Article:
The Mexican-American War (1846-1848) pitted the United States against Mexico. Once US Congress voted to annex Texas in 1845, the conflict began. Let’s learn more about this significant chapter of history!
Cause of the Mexican-American War
The Mexican-American War has its roots in the Texan Revolution, which began in 1835. Numerous colonists of American origin came to settle in the region with the Mexican government’s approval. The government hoped it would protect from the Apache incursions.
However, the American colonists practiced cotton culture and slavery, whereas Mexico abolished it in 1829. Faced with an insurrection in preparation, Santa Anna, the Mexican president, sent a force to Texas to take control of the situation.
In 1837, the Texan authorities filed a petition with the American government to join the Union. But the US rejected it because they feared it would drag them into war with Mexico. Then, in 1838, with the arrival of the head of Texas, Mirabeau Bonaparte Lamar, an opponent of membership, Texas withdrew its request. A second attempt took place in 1843. However, at the initiative of the American President John Tyler, it again failed in the US Senate. It was finally under the mandate of President James Knox Polk that the annexation took place in 1845. Texas approved annexation and joined the Union on December 29, 1845.
The Mexican-American War—Manifest Destiny
The Mexican-American War of 1846-1848 is the first international war waged by the US in the context of Manifest Destiny. The Democratic-Republicans under the leadership of President James Polk defended this ideal. Manifest Destiny was an imperialist ideology saying that the American nation had a “divine mission” to extend civilization and democracy to the West.
Not only had Mexico not recognized the independence of Texas, but in addition, it had never formally demarcated its border with it. Also, when Texas joined the American Union, the Texas question turned into a territorial conflict between Mexico and the US.
President Polk sent a diplomat to the Mexican government to purchase upper California and New Mexico for $25 million. These territories were at the time under Mexican sovereignty. This request was left unanswered due to the political turmoil that Mexico was experiencing internally.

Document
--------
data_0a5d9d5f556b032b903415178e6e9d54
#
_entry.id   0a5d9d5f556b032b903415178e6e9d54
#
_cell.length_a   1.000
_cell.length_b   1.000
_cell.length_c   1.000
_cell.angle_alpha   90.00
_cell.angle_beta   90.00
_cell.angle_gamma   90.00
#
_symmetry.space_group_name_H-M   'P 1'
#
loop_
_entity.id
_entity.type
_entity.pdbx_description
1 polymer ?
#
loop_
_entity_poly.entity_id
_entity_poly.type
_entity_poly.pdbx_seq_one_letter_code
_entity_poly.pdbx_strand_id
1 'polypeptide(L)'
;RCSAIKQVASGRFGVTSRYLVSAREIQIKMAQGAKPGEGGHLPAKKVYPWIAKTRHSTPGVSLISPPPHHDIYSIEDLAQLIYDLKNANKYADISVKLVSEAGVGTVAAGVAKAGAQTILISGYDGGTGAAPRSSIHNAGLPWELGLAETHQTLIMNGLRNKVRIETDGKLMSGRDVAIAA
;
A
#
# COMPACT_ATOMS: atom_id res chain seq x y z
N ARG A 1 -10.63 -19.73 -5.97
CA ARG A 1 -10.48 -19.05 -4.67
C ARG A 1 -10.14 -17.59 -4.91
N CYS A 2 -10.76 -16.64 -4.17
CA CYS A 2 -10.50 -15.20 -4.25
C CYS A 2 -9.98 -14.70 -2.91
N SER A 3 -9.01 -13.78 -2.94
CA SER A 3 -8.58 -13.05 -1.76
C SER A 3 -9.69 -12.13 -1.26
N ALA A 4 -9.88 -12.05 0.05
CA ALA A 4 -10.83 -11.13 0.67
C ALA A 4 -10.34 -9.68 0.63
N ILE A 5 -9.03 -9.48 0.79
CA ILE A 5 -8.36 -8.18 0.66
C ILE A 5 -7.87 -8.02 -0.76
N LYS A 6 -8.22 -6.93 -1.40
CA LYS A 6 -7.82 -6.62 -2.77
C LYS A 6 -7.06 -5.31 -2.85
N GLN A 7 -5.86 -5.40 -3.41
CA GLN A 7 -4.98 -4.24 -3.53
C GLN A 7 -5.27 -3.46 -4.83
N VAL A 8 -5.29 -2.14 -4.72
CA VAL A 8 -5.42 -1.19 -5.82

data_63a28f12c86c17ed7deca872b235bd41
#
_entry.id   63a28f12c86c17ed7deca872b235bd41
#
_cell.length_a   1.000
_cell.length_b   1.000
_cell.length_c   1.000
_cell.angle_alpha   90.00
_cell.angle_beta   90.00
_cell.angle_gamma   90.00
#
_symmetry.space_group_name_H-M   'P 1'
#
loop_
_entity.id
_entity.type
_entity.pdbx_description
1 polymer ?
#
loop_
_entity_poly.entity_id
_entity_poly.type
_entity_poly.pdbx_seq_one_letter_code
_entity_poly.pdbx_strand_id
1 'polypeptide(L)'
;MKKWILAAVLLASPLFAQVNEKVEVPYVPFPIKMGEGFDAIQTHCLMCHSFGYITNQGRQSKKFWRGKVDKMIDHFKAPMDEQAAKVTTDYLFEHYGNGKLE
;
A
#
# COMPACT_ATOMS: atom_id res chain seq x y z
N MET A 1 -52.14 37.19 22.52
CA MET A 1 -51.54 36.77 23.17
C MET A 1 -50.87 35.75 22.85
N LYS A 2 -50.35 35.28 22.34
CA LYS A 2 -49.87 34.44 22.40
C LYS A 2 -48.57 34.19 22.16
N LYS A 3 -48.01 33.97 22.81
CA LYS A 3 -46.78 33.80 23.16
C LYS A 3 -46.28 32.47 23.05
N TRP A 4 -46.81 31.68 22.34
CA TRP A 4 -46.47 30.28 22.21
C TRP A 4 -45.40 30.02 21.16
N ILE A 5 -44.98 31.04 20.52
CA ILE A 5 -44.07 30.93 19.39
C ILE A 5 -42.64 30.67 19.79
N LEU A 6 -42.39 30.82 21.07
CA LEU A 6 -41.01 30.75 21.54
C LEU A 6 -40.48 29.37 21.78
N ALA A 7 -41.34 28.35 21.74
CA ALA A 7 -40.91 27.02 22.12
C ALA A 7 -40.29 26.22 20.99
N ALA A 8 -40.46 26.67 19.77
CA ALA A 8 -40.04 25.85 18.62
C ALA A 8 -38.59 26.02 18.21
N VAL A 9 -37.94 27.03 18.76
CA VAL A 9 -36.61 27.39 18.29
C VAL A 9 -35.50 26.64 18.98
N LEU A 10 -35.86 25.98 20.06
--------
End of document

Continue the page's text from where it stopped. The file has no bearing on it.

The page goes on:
To support his claims on Texas, Polk sent troops to the Rio Grande region. On April 24, 1846, a clash between the two armies took place, thus opening hostilities. Polk, informed of the incident, sent a statement to Congress on May 11, which narrowly endorsed war on Mexico.
Operations took place on two main fronts, one in New Mexico and upper California and eastern Mexico. The interest of the first front was to take possession of these territories before the British took advantage of the situation to seize them. The second front had its raison d’être to invade Mexican territory. This was to force the Mexican authorities to accept the American claims.
The war lasted two years and was overall a long and impressive series of American victories. American troops ultimately led an expeditionary force to Mexico City. There, the Mexicans surrendered their arms and signed the Treaty of Guadeloupe Hidalgo on February 2, 1848, which recognized American sovereignty over Texas. It then extended to California, Nevada, Utah, New Mexico, Arizona, Colorado, Texas, Oklahoma, Kansas and Wyoming against the payment of a sum of $ 18.25 million at the time.
The idea of giving this sum to Mexico even after their defeat was Polk’s. He feared that the Congress, now dominated by representatives of the Whig party, would oppose the ratification of the treaty because they had always been hostile to war. By this action, therefore, Polk obtained the approval of the Whigs and the ratification of the Treaty.
The results of the Mexican-American War left traces in the rest of US history. These newly gained territories had to be organized politically and within the framework of the country’s political division. Indeed, for many Northerners, this war was part of a southern plot to increase the territories in which slavery would be practiced. Many officers who served in one or the other armies went on to be the heroes of the Civil War. This war, or more precisely the annexation by the US of Mexican territories, was one of the triggers of the Civil War.